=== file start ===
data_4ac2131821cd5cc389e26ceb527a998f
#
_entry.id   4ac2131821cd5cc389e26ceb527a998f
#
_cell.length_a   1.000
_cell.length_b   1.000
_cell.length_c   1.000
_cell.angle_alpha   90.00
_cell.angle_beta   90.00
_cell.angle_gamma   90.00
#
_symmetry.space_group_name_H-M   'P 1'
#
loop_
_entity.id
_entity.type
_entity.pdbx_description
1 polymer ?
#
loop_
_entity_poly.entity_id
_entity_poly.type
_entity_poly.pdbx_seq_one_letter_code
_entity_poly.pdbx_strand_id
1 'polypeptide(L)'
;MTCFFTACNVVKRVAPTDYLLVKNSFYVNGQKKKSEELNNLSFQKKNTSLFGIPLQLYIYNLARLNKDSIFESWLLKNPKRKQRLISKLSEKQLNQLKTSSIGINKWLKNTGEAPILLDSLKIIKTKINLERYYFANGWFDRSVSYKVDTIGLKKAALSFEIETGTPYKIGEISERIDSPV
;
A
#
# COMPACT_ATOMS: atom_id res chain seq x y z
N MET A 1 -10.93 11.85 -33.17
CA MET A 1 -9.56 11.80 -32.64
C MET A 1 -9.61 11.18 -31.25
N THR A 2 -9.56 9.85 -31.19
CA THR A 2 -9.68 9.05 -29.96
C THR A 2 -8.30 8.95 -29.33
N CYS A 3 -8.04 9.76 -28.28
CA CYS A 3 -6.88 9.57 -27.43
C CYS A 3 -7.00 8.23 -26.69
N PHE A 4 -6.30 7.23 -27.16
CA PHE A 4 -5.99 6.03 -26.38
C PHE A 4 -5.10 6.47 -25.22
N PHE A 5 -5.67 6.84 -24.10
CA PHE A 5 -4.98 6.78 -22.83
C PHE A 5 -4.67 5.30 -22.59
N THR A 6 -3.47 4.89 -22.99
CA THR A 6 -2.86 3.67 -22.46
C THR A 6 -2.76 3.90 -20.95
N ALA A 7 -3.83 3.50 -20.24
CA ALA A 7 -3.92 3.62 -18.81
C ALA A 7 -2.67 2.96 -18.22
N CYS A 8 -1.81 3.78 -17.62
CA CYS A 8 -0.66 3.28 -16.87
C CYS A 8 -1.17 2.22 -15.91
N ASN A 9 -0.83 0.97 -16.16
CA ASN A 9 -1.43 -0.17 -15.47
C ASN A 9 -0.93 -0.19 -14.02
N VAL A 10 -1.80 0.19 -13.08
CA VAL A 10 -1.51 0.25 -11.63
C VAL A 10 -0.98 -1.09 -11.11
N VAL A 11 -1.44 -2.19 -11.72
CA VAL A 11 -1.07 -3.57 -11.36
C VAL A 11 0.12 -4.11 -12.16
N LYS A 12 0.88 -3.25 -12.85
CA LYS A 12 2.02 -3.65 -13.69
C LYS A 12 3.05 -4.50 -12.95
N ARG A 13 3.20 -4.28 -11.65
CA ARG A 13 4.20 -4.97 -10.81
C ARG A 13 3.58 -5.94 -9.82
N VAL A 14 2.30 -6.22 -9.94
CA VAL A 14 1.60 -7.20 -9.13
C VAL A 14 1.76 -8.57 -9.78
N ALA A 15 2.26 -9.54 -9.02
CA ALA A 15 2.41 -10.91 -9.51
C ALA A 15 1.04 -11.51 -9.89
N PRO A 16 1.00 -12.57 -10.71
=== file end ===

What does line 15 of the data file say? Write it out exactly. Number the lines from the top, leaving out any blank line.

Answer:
_entity.id